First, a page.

Friday, March 30, 2007

The Speck In Your Eye

One of the most well known verses, even among non-Christians, is "judge not." In an age of Postmodernism, the only absolute moral left is toleration (or "judge not"). "It's OK if you believe what you want to believe" they say, "but don't judge me for what I believe." Was Jesus really telling us to never judge anyone? Was He saying that His Law must not be used as a standard of judgment anymore? The following was written by Gary North and it sheds some light on this topic...

"Jesus was not denying the legitimacy of biblical law. On the contrary, He was affirming biblical law. We love God first; God commands us to keep His word; therefore, we must enforce the law on ourselves. We start with ourselves because we have more knowledge of ourselves and more responsibility over ourselves. This is the meaning of progressive sanctification. Jesus was not calling us to ignore biblical law; He was calling us to enforce it first on ourselves, before we enforce the same laws on others.

Judge not, that ye be not judged. For with what judgment ye judge, ye shall be judged: and with what measure ye mete, it shall be measured to you again. And why beholdest thou the mote that is in thy brother's eye, but considerest not the beam that is in thine own eye? Or how wilt thou say to thy brother, Let me pull out the mote out of thine eye; and, behold, a beam is in thine own eye? Thou hypocrite, first cast out the beam out of thine own eye; and then shalt thou see clearly to cast out the mote out of thy brother's eye. (Matt. 7:1-5)

Notice what he did not say. He did not say that it is all right to go through life with motes (small chips) in our eye. The eye is the most sensitive organ in the body. A mote in an eye could blind it, or seriously interfere with our vision. Jesus did not condone sin in any form. Sin is a horror; it jeopardizes our very existence. It should not be allowed to remain in your eye, and we are required by God to do what we can to help remove chips from our neighbors' eyes. We are to use biblical law to assist them. What Jesus was saying is that we need to be constantly on the lookout for motes in other people's eyes, so that we can help them remove them. But to accomplish this, we must first get rid of the beams in our own eyes. We must be able to go to the other person and tell him: "Look, I used to have a really bad beam in my eye, and it blinded me. But through the grace of God, I was able to remove it. I see that you're suffering from the same thing. Let me show you how God's word speaks to your minor problem, just as it spoke to my major one." In other words, "I've been there. I know what it is. It leads to blindness and agony"....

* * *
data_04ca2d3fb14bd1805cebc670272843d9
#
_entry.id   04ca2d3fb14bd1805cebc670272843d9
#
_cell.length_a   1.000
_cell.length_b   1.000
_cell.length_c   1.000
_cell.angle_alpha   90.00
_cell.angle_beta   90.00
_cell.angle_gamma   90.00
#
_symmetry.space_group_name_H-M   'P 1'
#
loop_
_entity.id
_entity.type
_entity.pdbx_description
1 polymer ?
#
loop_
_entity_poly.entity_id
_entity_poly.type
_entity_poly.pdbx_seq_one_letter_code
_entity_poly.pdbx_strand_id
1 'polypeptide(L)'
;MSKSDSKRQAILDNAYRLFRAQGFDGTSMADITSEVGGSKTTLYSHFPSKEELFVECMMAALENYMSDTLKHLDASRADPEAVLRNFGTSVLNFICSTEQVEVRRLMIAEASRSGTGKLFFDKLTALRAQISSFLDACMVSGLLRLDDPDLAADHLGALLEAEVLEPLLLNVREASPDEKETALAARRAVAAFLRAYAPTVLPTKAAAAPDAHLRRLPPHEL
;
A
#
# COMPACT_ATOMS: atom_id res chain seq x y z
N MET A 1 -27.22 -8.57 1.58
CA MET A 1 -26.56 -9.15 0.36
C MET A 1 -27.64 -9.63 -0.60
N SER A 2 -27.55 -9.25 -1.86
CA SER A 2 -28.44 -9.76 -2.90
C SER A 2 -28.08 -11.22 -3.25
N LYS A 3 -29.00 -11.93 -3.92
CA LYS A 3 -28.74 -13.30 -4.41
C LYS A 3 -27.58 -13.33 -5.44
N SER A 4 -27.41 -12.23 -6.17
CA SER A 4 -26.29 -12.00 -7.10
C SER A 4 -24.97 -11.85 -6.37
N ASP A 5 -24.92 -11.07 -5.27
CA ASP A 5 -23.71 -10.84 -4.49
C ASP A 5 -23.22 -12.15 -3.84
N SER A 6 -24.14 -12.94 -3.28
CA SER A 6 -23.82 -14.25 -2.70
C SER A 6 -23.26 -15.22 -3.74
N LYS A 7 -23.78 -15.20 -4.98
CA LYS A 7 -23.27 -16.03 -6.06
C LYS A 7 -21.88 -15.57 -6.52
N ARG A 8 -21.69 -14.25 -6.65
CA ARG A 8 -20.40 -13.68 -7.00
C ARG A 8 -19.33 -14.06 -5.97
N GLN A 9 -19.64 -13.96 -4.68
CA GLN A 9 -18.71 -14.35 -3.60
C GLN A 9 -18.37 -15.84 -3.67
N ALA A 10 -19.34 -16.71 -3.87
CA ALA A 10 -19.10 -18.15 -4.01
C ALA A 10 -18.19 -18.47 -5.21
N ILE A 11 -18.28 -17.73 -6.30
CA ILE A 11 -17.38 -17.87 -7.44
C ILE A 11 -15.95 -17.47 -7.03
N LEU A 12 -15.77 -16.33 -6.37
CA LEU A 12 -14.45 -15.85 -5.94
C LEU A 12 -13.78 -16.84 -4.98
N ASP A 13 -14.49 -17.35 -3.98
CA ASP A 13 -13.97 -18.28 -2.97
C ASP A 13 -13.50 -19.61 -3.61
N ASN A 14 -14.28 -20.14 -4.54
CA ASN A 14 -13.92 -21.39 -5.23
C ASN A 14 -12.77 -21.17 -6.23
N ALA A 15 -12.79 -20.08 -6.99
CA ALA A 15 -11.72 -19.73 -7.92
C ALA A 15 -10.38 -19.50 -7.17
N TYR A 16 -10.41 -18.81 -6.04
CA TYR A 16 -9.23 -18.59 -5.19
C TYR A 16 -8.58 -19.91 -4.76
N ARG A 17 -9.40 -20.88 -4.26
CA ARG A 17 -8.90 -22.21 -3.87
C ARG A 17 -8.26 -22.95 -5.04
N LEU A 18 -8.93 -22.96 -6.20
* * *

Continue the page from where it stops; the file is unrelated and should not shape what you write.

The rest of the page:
The context of the "Sermon on the Mount" shows clearly that the "judge not" passage is a call to dominion. It instructs us to begin with ourselves, so that we can then work to extend the principles and enforcement of God's principles to areas of life over which we have lawful authority."

Gary North, The Sinai Strategy: Economics and the Ten Commandments (Tyler, TX: Institute for Christian Economics, 1986), pp. 310-312 .

1 comment:

Aaron said...

Great posts! I really enjoy reading your work and learning about today's hot topics. "Judge not" is one of the biggest issues today and your post really helped show how we can counter it. Thanks for all the great wisdom you share through your blog.
-Aaron Sleadd